Over Friday 2nd and Saturday 3rd February, we welcomed over 300 visitors to the Narrating Plasticity exhibition at King’s College London!
On Friday, visitors attended the exhibition for a drinks reception, a premier of the project film , and a Q&A with project coordinator Benjamin Dalton and collaborators Amanda Doidge and Dr Sandrine Thuret’s team of neuroplasticity researchers from the Maurice Wohl Clinical Neuroscience Institute.
Visitors represented a diverse range of backgrounds, from philosophy, French studies, the arts, medicine, education, politics, and many other areas. This lead to such fertile discussion across boundaries, with a huge range of different reactions to the project and ideas for future collaboration!
Do not hesitate to get in touch with coordinator Benjamin Dalton if you have any reactions or photographs to share, or if you have ideas for how Narrating Plasticity could develop further into the future!
We are so excited to share the Narrating Plasticity project film with you!
We made a film about the Narrating Plasticity project with filmmaker Sam Plommer and which premiered at the Narrating Plasticity exhibition launch at the King’s College London anatomy museum on 2nd February 2018!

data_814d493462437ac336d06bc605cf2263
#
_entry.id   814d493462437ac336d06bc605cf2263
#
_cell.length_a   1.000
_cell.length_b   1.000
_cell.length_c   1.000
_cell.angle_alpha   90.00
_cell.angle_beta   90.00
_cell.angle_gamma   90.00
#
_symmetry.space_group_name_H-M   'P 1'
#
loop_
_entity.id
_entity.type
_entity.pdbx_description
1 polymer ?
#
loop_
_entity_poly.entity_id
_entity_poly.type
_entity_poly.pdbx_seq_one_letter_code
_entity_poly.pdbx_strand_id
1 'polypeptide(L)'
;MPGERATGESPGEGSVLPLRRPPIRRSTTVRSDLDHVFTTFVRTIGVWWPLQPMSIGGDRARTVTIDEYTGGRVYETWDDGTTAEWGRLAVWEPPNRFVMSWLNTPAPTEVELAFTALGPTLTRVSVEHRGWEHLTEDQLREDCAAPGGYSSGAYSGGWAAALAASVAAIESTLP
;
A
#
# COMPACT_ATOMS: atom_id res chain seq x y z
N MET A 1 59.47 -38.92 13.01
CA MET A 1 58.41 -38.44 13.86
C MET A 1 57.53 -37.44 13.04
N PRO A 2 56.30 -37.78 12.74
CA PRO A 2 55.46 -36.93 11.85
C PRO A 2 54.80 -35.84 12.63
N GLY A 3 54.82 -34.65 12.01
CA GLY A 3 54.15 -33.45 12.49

So many thanks to everyone involved, and hope you enjoy it! Feel free to get in touch with your reactions and comments!
The day that ceramicist Amanda Doidge and philosophy researcher Benjamin Dalton stepped foot in the laboratory of the Maurice Wohl Neuroscience Institute
Many conversations were had when Amanda and I spent the afternoon with Dr Sandrine’s team of neuroplasticity researchers at the Maurice Wohl Clinical Neuroscience Institute. Questions ranged from the scientific to the personal, from the artistic to the political. We looked down microscopes, studied images of neurogenesis, observed stem cell cultures, and talked ceramics.
How do scientists measure plasticity?
What does the concept of “form” mean to science?
Why does life have to take “form”? Is life possible without “form”?
Does (neuro)plasticity only ever describe healthy, helpful processes of evolution and development, or can “bad”, pathological processes also be described as “plastic”?